Focus on drip irrigation: Given that global climate change leads to erratic patterns in temperature and decrease in quality and quantity of water, having a robust irrigation system in place would allow farmers to hedge against periods of drought. Drip irrigation is a method that saves water and fertilizer by allowing water to drip slowly to the roots of plants, through narrow tubes that deliver water directly to the base of the plant. [6] One acre fund should integrate in its training and scope, the drip irrigation system (especially given that the arid season is East Africa extends to 6 months) which will decrease the effect of severe weather variability.

Raising awareness and focus on technology innovation: East Africa has two major advantages that can streamline innovation: entrepreneurial drive of its population and great potential for technology innovations. The technology landscape is starved despite the fact that most existing technology innovations were scaled up at an incredible rate (eg. The uptake of mobile phones is close to 53%,  a reasonable proxy for the dispersion of mobile banking [7]). Actively investing in technological innovations (by providing incentives to university graduates) and integrating their discoveries in climate change management can lead to smart and sustainable solutions. An example is “Eco-Fuel Africa” a company that turns farm waste—coffee husks and waste from sugar cane and rice—into charcoal which is turned into briquettes for cooking that burn cleaner and cost less than wood. [8]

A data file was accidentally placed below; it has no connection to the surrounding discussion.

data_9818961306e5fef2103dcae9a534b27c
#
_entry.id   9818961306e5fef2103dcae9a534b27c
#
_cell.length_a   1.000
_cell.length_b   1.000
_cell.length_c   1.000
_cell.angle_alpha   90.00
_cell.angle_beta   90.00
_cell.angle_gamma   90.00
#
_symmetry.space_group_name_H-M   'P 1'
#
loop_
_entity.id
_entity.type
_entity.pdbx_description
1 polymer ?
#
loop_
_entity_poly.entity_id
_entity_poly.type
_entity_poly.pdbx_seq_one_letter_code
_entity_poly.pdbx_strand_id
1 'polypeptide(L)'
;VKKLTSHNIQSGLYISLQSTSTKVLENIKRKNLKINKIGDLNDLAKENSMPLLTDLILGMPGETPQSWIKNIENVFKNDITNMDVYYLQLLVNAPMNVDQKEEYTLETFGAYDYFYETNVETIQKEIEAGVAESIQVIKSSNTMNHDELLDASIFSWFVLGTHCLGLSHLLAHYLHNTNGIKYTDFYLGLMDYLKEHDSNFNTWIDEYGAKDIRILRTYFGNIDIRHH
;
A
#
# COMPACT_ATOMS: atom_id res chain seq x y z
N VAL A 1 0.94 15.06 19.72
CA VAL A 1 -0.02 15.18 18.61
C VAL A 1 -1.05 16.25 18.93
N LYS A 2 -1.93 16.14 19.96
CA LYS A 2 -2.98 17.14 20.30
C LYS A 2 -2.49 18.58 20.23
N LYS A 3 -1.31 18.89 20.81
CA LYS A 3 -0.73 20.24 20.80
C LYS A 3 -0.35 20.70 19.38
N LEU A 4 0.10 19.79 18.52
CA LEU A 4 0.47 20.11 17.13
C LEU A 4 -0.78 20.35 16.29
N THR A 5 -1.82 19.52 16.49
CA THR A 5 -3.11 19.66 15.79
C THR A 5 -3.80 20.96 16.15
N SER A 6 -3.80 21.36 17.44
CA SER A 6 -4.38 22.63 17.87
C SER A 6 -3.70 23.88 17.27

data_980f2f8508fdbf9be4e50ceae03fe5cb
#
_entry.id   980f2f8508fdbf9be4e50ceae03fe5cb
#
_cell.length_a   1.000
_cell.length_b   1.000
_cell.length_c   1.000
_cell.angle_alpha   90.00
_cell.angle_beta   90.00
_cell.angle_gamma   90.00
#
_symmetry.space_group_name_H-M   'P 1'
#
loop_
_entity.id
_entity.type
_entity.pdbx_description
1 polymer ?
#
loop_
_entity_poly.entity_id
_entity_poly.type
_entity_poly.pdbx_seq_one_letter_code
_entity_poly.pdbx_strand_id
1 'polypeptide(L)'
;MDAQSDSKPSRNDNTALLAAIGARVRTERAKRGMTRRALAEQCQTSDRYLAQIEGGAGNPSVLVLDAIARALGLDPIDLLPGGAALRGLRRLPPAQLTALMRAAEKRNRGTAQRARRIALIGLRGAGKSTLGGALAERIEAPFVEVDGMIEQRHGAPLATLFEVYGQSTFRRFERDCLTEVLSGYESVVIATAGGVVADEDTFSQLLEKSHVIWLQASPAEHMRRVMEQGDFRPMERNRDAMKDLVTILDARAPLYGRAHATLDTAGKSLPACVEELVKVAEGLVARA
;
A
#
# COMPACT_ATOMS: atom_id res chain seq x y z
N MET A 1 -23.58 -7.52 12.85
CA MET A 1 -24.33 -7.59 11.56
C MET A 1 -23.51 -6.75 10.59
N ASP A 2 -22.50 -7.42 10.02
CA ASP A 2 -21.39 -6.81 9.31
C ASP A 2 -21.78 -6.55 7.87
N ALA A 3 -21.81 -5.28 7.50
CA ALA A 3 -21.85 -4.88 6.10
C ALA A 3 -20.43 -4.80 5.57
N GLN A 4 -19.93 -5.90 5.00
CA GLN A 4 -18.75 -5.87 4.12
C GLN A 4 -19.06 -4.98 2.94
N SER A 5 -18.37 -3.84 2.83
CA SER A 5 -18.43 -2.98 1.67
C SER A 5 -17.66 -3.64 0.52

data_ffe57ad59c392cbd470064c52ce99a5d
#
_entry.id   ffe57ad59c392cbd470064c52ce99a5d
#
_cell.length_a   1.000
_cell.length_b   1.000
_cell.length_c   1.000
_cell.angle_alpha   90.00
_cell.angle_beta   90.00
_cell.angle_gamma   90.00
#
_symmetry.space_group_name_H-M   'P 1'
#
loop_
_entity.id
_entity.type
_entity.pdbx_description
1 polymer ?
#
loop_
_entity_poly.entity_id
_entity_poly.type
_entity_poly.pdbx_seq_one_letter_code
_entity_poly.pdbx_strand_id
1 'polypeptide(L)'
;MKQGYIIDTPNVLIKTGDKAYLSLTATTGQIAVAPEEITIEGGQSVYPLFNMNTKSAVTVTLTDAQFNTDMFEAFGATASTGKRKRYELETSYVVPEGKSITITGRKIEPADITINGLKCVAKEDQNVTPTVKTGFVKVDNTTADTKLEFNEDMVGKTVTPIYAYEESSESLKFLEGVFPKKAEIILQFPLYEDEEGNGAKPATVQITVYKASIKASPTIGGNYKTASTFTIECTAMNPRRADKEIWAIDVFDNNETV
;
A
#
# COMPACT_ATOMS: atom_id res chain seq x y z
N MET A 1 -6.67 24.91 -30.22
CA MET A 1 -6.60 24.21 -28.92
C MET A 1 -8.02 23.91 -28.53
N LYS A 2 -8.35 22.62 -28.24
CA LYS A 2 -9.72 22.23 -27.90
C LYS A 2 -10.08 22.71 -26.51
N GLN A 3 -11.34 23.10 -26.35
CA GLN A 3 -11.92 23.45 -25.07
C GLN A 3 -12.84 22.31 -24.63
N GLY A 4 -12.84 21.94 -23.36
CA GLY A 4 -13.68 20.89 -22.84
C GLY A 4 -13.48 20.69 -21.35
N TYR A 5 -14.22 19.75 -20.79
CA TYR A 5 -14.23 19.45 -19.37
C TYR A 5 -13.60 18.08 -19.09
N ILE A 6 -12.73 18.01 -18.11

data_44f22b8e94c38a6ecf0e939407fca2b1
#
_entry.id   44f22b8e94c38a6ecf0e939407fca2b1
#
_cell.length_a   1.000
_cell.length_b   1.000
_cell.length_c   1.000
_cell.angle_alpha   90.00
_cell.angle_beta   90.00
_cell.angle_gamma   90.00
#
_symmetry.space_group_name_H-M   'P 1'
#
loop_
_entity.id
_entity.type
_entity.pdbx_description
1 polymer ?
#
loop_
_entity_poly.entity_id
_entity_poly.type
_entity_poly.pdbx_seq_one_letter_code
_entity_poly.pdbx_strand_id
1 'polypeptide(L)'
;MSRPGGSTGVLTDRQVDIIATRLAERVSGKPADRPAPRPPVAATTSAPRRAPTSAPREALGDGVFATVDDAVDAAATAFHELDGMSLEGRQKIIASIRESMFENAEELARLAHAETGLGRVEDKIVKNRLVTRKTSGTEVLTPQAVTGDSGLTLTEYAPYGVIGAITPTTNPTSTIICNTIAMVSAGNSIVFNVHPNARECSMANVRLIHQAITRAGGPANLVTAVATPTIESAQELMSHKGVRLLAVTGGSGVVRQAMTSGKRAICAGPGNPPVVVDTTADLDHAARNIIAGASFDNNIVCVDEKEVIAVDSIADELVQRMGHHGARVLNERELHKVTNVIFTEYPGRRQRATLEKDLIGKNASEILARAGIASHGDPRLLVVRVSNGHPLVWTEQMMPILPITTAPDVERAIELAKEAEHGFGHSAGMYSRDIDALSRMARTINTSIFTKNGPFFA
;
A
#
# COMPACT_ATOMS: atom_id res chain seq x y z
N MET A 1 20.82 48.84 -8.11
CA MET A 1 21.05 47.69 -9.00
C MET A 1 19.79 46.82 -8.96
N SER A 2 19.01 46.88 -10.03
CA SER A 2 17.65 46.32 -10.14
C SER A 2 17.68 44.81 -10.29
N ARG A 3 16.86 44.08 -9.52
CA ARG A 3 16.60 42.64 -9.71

Cooperating with local governments: One of the main issues that farmers struggle with, is the ambiguous guidance provided by governments. Since neither national nor regional authorities are knowledgeable about the impact of climate change on their microeconomies, they cannot convey the message to farmers. One Acre Fund should concentrate efforts on the education of the local governments about the latest innovations, the expected impact of weather variability and ways to accommodate changes. It is especially imperative to partner up with governments, given that they have the power to impose carbon taxes or implement a cap and trade system.

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[1] Uganda Ministry of Water and Environment. 2014. Guidelines for Integration of Climate Change in Sector Plans and Budgets  [ONLINE] Available at: [Accessed 3 November 2016].

[2] Uganda Ministry of Water and Environment. 2016. Background Adaptation of Climate Change in Uganda. [ONLINE] Available at: [Accessed 3 November 2016].

[3] One Acre Fund. 2015. Blog Tag Climate Change. [ONLINE] Available at:[Accessed 3 November 2016].

[4] United Nations Framework Convention for Climate Change. 2014. Enabling Farmers to Adapt to Climate Change. [ONLINE] Available at: [Accessed 3 November 2016].

[5]One Acre Fund. 2014. Sustainability Blog- Solar Surveys Yields Valuable Insights. [ONLINE] Available at: [Accessed 3 November 2016].

[6]UNESCO. 2014. Fresh Perspectives on Drip Irrigation in Agriculture. [ONLINE] Available at: [Accessed 3 November 2016].

[7] Monitor UG. 2015. Mobile phone users grow to 19.5M. [ONLINE] Available at: [Accessed 3 November 2016].

[8] Eco-fuel Africa.2016.Eco-fuel Africa. [ONLINE] Available at:[Accessed 3 November 2016].